Author: Jen McLaughlin

The Backup Plan by Jen McLaughlin

The Backup Plan by Jen McLaughlinThe Backup Plan by Jen McLaughlin
Published by Entangled Publishing, LLC: Embrace on March 19th 2018
Pages: 254
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I’m beyond help...

I threw a football before I could walk. Everything in my life revolved around football–and I loved every second. I was a star. Until, suddenly...I wasn’t. Now everyone thinks I’m the monster who killed his best friend. I’m an outcast on campus, silent and alone. Then Taylor Selmer walks back into my life. When will she learn–I’m beyond saving.

I need to save him...

Chase and I used to be friends. But after the accident, nothing was the same. We used to have something special–until we didn’t. But he doesn’t smile anymore. Doesn’t talk. Doesn’t play. It hurts me to see him this way, and I will do everything I can to get him back in the game. Whether he likes it or not.

Jen McLaughlin’s ‘The Backup Plan’ isn’t quite what I’m used to each time I dive into a book of hers. This one’s a New Adult read with specific collegiate issues of future plans, identity-crises, leftover teenage angst and overflowing hormones that I admittedly struggle to get into as the years roll on. It means as well, that my own expectations require a bit of adjustment.

Still, I thought it started off quite well, as Mclaughlin pits Taylor’s sass and never-say-die attitude against the piss-poor one of Chase in a rather odd arrangement by Chases father. The rough start is expected, but delicious in a way doubles the tension and the release of it later.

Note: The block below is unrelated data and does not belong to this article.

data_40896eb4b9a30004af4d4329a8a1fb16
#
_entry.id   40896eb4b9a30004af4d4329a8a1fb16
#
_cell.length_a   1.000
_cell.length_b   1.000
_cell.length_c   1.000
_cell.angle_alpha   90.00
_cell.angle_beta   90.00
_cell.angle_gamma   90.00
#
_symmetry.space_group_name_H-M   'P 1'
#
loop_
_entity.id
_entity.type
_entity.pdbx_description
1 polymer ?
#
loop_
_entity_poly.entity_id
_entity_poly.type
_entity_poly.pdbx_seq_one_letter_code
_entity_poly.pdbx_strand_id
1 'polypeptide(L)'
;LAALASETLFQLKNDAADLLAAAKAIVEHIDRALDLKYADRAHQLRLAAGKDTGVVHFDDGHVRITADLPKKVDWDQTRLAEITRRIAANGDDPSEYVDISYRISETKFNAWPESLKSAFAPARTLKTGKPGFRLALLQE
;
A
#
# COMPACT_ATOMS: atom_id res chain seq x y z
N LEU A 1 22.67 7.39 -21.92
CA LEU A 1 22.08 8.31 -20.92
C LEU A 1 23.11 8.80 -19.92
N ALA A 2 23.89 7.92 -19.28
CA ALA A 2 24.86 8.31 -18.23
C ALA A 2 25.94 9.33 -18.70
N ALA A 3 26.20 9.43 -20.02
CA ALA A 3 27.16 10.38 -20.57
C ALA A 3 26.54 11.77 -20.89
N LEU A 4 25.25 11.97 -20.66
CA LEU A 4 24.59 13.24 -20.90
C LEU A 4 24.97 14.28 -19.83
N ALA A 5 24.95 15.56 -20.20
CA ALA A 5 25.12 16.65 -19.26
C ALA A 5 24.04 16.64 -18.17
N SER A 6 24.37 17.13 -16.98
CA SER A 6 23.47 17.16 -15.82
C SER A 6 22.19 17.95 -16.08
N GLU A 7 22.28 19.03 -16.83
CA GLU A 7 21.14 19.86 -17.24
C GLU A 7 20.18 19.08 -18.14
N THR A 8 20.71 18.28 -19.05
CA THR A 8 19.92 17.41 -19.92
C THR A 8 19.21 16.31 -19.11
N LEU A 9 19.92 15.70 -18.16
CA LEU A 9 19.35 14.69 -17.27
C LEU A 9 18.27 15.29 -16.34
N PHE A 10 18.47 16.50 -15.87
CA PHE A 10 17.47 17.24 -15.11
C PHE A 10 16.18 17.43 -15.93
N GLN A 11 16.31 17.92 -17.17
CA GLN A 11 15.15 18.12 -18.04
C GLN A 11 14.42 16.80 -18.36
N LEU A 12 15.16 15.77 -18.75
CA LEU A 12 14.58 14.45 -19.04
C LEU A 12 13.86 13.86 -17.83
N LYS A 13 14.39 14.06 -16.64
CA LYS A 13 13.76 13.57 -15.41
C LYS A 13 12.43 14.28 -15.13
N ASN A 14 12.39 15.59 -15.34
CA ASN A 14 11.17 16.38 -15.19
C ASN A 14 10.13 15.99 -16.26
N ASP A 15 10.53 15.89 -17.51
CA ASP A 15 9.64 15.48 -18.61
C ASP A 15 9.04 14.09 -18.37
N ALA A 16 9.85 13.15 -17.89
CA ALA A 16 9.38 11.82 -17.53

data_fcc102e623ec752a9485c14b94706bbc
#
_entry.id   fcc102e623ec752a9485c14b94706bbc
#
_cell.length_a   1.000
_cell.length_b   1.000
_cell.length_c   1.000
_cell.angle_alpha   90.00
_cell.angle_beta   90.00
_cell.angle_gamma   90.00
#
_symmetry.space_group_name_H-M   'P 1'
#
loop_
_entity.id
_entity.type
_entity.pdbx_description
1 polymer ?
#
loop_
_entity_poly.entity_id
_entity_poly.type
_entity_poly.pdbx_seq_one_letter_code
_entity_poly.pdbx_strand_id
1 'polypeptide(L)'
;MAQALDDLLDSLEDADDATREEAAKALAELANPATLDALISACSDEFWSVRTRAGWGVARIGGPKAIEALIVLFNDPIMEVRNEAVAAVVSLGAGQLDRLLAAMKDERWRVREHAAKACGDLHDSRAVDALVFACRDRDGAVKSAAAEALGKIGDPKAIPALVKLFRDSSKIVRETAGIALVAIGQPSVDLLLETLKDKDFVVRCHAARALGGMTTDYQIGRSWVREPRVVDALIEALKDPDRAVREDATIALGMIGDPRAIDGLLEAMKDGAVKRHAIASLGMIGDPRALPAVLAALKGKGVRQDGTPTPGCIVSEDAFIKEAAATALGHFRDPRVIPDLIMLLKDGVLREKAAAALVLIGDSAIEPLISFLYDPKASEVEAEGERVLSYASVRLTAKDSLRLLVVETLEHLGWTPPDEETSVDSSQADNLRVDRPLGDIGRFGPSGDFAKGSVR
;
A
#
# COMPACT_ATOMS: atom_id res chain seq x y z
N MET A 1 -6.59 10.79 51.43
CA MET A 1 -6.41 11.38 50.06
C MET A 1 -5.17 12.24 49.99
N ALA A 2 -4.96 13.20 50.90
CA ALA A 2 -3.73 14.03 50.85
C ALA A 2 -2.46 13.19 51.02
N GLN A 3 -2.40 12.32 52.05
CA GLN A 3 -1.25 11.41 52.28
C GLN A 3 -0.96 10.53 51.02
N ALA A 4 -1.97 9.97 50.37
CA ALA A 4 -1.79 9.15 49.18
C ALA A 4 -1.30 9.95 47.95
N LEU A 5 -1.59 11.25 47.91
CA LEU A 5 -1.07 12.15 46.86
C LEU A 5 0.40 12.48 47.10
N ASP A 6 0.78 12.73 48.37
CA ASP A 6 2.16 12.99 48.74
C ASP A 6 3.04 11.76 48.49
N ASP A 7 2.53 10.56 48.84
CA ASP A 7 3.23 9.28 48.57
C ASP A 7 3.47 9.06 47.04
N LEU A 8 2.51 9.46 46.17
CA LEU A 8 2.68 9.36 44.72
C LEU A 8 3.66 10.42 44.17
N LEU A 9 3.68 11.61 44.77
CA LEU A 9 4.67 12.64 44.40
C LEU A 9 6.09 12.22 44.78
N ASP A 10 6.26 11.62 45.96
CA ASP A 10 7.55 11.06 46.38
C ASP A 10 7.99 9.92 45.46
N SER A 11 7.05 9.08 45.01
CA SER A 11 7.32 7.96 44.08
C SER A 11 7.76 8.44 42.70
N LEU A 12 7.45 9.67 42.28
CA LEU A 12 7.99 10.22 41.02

I thought the pacing seemed a little awkward in parts nonetheless; the sudden change in personality that Chase seemed to display at the quarter-mark of the story—it felt almost like a personality-transplant—when he turned from jerk to sweet boyfriend for one, along with the quickness with which Taylor fell for Chase’s own funny and sometimes unpleasant brand of unpredictability.

Mix in a conniving ex-girlfriend (ugh) and a manipulative father and things really go awry to the point where you wonder if the irony is such that only Taylor and Chase can’t see that they’re the ones being played. In the end, the small fires do add up to create a conflict I could see happening from a mile away, and the resolution is one that you always hoped they would have taken before it all blew up in their faces anyway.

However, ‘The Backup Plan’ does sit squarely in the category of college drama, complete with a dose of typical high-school ‘politics’ with a hazy but hopeful HFN. Still, there’s nothing really unexpected here that threw me off and sometimes, there’s actual relief in predictability.


Dare to Lie by Jen McLaughlin

Dare to Lie by Jen McLaughlinDare to Lie by Jen McLaughlin
Series: The Sons of Steel Row, #3
Published by Berkley on February 7th 2017
Pages: 336
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As an undercover DEA agent in the most powerful gang in Boston, Scott Donahue accepts the risks of living a double life. But when Tate Donovan, leader of the Sons of Steel Row, assigns Scotty to take his place in a bachelor’s auction sponsored by his sister’s sorority, he’s exposed to a whole new level of danger. Even though Tate makes it very clear—Skylar is off limits—the second Scotty sees her, he’s a goner. But how does he tell Sky she’s falling for a man who doesn’t exist?
Sky can’t resist Scotty’s cool confidence or the raw, edgy power oozing from his perfect body. She’s always been the good girl, but he brings out the bad in her. And even though she knows so little about who he really is, Sky’s willing to take the biggest risk of all. But putting her heart on the line is no guarantee that Scotty won’t slip through her fingers...

Skylar Daniels has been the head honcho’s secret, a precious sister who has been hidden in the shadows because of her connections to the Sons of Steel Row, only emerging when her brother tasks Scott Donahue to attend a bachelor auction in his place. Skylar’s winning bid on Scotty however, throws the status-quo into question, as her presence suddenly ups the stakes for the DEA undercover agent—who, apparently until Skylar, had been whoring around—and for those associated with him.